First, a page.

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Old 10-10-2011, 09:05 PM   #5
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Help Needed

Quote:
JP wrote:
Hello everyone!

The Californian has twin Perkins diesels (approx. 2000 hrs), an 7.5 kw Onan generator, a 2000 w honda generator and a 12v windlass.*No survey is available for the Californian.

The Marine Trader does not come with a generator or a windlass, but it has a single 120hp Lehman (2400 hours and about 200 hours since "top end overhaul"), and an inverter . *A survey from two years ago indicates loose, unterminated connections in the lower helm console and loose unterminated conductors in the engine compartment. *The outlets in the galley and head are not GFCI protected as recommended by the ABYC. Additionally, there is some delamination of the stringers in the engine room, although immediate repair ( 2 years ago) was not recommended at that time.

The Marine Trader is priced about $12,000 less than the Californian, but I would like to address the above-listed deficiencies on the Marine Trader and add a generator.

Opinions?

Thanks!
42' Californian's without a flybridge are very rare, I have seen only one and it's for sale.* If it's the same one, it needs substantial work.* Californians in general are great boats when properly maintained.
Marine Trader - I have friends with MT's, but don't know much about them. Anytime your say delamination and stringers in the same sentence, makes me nervous.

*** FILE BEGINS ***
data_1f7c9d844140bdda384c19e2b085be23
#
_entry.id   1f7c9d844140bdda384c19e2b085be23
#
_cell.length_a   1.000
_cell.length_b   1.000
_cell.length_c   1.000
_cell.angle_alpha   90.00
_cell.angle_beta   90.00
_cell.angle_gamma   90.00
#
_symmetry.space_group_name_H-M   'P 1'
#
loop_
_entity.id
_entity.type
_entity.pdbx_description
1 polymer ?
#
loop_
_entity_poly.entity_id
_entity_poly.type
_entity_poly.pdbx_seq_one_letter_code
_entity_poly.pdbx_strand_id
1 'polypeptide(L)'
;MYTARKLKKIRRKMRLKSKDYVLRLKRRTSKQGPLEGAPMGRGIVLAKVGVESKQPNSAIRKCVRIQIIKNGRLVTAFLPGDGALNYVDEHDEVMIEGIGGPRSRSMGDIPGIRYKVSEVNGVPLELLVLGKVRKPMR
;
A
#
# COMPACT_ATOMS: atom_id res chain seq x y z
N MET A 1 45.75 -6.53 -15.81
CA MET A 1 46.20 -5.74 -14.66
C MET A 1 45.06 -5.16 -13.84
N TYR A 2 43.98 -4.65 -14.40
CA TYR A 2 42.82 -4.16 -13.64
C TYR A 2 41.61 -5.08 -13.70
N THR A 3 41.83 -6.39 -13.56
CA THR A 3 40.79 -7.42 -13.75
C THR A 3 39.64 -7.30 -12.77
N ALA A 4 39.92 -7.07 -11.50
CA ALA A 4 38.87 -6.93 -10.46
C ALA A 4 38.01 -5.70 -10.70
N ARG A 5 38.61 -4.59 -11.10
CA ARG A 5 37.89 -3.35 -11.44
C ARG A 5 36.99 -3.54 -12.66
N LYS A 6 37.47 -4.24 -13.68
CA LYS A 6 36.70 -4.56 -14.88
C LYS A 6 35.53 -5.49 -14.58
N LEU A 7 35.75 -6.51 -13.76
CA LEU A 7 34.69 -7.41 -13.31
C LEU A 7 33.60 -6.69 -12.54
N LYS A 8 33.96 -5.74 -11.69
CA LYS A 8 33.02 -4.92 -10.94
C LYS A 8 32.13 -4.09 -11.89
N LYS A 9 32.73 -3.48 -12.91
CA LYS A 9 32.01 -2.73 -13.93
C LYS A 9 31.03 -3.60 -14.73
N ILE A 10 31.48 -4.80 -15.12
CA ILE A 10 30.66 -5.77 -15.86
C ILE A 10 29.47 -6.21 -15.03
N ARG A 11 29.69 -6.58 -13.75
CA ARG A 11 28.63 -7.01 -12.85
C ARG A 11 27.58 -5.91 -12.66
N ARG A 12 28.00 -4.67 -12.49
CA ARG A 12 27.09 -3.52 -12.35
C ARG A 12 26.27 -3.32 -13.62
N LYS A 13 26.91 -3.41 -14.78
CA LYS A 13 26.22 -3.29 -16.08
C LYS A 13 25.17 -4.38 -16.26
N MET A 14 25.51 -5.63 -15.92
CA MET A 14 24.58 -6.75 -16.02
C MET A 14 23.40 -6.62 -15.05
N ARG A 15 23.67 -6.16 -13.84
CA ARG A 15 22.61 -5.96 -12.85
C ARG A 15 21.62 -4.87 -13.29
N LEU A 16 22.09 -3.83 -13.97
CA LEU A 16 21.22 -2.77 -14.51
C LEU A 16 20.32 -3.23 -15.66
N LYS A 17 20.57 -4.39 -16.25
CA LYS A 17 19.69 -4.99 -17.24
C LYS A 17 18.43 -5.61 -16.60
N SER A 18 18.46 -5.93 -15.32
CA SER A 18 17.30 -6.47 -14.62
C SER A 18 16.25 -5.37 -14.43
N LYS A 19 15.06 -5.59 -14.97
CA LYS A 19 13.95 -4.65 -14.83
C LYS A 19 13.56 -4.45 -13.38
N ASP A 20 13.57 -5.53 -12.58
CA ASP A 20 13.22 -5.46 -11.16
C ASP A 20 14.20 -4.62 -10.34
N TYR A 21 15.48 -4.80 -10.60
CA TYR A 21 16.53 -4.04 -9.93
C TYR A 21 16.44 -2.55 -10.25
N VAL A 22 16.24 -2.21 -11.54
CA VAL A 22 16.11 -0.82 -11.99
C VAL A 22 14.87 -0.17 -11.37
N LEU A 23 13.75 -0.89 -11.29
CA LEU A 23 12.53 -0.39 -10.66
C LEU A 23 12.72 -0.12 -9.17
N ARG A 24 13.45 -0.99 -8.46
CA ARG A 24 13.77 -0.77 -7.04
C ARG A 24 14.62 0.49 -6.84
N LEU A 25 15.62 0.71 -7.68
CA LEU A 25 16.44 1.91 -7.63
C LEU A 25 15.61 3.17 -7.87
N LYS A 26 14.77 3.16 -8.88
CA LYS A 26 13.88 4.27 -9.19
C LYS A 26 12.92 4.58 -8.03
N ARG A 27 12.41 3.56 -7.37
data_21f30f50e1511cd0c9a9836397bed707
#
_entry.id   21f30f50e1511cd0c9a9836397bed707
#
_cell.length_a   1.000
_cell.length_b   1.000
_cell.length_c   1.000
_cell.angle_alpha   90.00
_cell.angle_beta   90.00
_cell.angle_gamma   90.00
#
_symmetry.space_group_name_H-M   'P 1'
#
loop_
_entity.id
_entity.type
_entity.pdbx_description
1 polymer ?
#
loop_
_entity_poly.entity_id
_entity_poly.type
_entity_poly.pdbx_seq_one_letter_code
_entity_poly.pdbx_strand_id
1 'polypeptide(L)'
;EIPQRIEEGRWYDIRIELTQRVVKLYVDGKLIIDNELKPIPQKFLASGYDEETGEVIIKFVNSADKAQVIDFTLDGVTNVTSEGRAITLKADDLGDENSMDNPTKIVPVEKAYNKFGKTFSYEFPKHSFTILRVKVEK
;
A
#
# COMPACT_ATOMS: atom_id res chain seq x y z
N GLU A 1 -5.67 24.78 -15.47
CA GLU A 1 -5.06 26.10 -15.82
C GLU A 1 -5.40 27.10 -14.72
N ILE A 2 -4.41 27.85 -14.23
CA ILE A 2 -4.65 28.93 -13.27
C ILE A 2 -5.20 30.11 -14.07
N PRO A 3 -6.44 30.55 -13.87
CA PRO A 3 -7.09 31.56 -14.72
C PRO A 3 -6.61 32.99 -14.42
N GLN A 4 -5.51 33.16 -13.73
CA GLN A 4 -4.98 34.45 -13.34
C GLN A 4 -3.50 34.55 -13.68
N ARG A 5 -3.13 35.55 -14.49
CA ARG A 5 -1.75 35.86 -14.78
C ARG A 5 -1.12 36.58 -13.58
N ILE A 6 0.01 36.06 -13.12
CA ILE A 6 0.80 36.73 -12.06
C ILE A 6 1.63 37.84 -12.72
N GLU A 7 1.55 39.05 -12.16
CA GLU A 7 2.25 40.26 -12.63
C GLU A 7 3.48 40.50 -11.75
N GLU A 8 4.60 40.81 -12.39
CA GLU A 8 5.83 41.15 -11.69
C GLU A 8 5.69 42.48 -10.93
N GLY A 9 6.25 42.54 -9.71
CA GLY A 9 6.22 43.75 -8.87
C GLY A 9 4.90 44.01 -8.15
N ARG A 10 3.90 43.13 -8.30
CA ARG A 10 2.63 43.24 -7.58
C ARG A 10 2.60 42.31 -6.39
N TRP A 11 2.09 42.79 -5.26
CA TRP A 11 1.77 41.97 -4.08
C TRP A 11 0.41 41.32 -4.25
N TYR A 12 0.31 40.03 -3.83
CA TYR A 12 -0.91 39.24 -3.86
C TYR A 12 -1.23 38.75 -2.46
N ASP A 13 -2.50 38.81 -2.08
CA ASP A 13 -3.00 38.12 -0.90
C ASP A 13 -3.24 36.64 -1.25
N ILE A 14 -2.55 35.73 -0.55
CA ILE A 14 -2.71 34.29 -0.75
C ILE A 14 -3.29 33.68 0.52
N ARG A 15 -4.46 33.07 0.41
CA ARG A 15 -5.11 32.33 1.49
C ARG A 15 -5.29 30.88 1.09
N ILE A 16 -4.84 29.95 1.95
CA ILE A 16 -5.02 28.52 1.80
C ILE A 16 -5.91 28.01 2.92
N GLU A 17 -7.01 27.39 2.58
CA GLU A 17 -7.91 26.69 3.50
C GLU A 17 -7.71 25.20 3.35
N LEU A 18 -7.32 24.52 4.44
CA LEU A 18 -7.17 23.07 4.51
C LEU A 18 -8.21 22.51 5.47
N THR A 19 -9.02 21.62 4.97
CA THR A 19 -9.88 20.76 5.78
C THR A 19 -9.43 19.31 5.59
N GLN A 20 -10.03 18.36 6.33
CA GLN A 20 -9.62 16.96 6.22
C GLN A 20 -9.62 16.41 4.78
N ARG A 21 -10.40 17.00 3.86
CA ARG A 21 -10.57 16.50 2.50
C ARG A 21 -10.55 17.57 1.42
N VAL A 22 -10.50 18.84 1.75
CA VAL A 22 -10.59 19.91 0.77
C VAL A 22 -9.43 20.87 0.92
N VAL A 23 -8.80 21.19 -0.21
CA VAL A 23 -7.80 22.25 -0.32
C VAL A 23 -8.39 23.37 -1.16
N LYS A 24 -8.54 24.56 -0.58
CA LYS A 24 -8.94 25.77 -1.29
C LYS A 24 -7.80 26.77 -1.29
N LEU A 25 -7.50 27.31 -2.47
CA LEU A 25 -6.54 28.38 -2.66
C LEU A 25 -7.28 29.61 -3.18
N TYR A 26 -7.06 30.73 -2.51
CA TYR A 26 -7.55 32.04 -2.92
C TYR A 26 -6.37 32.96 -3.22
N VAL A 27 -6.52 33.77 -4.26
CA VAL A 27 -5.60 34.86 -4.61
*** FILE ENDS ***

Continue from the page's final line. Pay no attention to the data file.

Bottom line
Sounds like both boats need work.
Work equals money
Unless you can do the work yourself, it quickly becomes a money pit.
Whatever you decide, spend the few hundred dollars it costs and get your own survey.


-- Edited by Edelweiss on Monday 10th of October 2011 09:07:30 PM
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Old 10-10-2011, 09:10 PM   #6
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RE: Help Needed

Never go by an old survey. The survey depends a lot on who was paying for it and why the survey was performed. If the survey is performed for an existing owner for insurance purposes, the surveyor may not look all that hard. If a survey is performed for a potential buyer, just about everything is listed including unimportant things like missing light bulbs. I also find it unusual for unterminated connections, loose unterminated conductors in the engine compartment, outlets in the galley and head are not GFCI protected and delamination problems not requiring immediate attention.